As for my first post, I hope you found it as riveting as the covered entrance to the Millennium Centre. Riveting… get it!

Until we speak again I’m going to continue to be Bella, and you have my permission to continue being whoever you happen to be. Feel free to let me know what is man made in and around your life.


Cardiff at night

I can’t ever remember seeing Juno down a coal mine in the middle of the night, but being as she was a black cat, and if the situation had arisen, then I guess it would have been an encounter along the lines of this…


Cardiff at night on the other hand, has the ability to offer less predictable images. Firstly, for all of you Led Zeppelin fans out there (and I include myself as one of you) there is always the ‘Stairway to who knows where?’

Smart stairs

In this case it leads to one of those surreal Dr Who type of experiences (Cardiff being the home of the Dr Who Experience of course!). Those cunning Daleks seem to have mastered the art of disguise…

Smart Way [2]

If it’s culture that you’re looking for, beware, the writing just could be on the wall…

Millenium Centre night front [1]

While London Underground may have cornered the use of ‘Mind the gapCardiff has an altogether more sophisticated take on warning you of large gaps…

Atrium [4]

Strolling along The Hayes you might just get an indication that this is the wrong time of day to check out a book…

The Hayes [3]

Or anything else come to think of it, as the enticingly colourful welcome only draws you towards closed doors…

The Hayes [1]

But you can rely on the ancient old St John’s Church to give you an eery indication that the day is done…

St John's Church

So, with your car safely parked out of sight, the only message left is to wish you the best form of relaxation to finish off the twilight stroll…The Big Sleep

Until we speak again this has been a meditation on finding the light in the moments of darkness!

[With thanks to for sharing the cats eyes image].

Wind Power

Wind turbines: Wind turbines 'killed goats' by depriving them of sleep    As an indoor cat I don’t usually give much thought to the whole issue of renewable energy supplies, so long as at this time of year my in-house heating engineer remembers to turn the damn radiators on. But, there I was one day, minding my own business and continually being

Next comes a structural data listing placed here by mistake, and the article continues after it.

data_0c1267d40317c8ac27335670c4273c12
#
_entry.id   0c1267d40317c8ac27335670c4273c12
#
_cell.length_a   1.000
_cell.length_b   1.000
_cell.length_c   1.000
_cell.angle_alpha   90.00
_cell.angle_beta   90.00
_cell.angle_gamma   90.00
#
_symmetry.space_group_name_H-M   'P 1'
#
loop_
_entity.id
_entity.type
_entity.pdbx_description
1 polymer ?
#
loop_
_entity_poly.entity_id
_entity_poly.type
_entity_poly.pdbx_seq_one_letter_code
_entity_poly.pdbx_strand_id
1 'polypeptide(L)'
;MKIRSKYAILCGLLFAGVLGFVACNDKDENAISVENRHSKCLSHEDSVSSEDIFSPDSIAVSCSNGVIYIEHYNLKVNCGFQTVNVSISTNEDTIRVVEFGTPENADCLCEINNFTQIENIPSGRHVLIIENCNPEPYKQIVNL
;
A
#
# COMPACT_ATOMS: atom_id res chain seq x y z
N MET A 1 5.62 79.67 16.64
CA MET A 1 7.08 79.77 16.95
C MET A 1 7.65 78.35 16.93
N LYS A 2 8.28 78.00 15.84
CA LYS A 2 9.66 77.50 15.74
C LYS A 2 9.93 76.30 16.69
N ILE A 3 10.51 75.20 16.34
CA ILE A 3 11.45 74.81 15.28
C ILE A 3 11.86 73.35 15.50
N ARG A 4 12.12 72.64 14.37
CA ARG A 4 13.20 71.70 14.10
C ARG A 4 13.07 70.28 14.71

interrupted by the background noise of some BBC Radio programmes, when some political dude starts rapping on about the state of the planet, and how all you humans are ruining it for cats like us. Plotting an escape

Now I’m not averse to a little breeze around the whiskers from time to time, but this whole wind power thing seemed to be political dude’s answer to all of our problems. Only for a whole bunch of what were called NIMBY’s (Not in my back yard) to phone in proclaiming nothing but an ugly end to our beautiful environment. It seemed to a sophisticated cat like me that the whole political thing generates enough wind to keep me going in cat food for an eternity.

Then it dawned on me… perhaps local politics held a solution! With all of the recent passionate UK attention generated by politics in Scotland, followed by the immediate low point of interest generated by a bunch of numpty’s voting in the looney tunes of Ukip in the English constituency of Clacton, Senedd 1perhaps it would be to Wales, and more specifically my adopted home of Cardiff that we should turn for sustainable sources of wind.
There it was, right on my doorstep, the beached wooden stingray, aka The Senedd, aka the home of the Welsh Assembly… the ultimate source of hot air dressed up as a local seat of power!

On closer inspection it would appear the design of the building, whilst admirably made up of home grown sustainable sources of wood, steel and slate, also had the structural foresight for the job… the politicians are densely housed deep in the basement of the building, and directly above them is the large funnel for capturing the hot air…

Senedd [7]

Senedd [1]

Whilst panoramic views of Cardiff Bay are afforded out of the glass-lined walls, I couldn’t help but think that this also doubled-up as a means of bringing light into proceedings on those occasions when the incumbent politicians were away from their energy-sapping deliberations, desperately searching for the elusive voter.

Senedd [4]

It seems like all of the heat and air generated by debates on the relationship between the Westminster bubble and the Cardiff Bay mushroom has caused structural damage through severe bowing of The Senedd roof…Senedd [8]

… so my next question is where to store all of this wind power to ensure our sustainable energy supplies? The Millenium Stadium has a closable roof and vast acres of space… what goes on in there most of the time? Until we speak again this has been Political Juno engaging the wrath of a nation’s rugby fans.

Great place for a litter tray

Cardiff Beach 1

Ok, before the health and safety ayatollahs get onto me, I am not really going to use the sand of the new artificial beach down at Cardiff Bay as a litter tray (at least not during the day!). But it did come as surprise to me as I was strutting around the bay to suddenly be confronted by a mix of sand, water, funfair rides and the usual trappings of a bona fide beach where there used to be an open space in front of the Millenium Centre. It seems Cardiff is not the first, as European cities as well as London, Liverpool, Nottingham and Birmingham have already stumbled upon similar ideas… though I never thought of a day by the beach when I was in East or South-East London.

Well, I suppose if the United Arab Emirates can build cities in the desert, then why shouldn’t Cardiff bring sand to the city? If I was being ungenerous, I might suggest a sand-pit has been placed next to a paddling pool. But judging from the crowds, and other good reviews, this seems like a great idea that should become an annual event: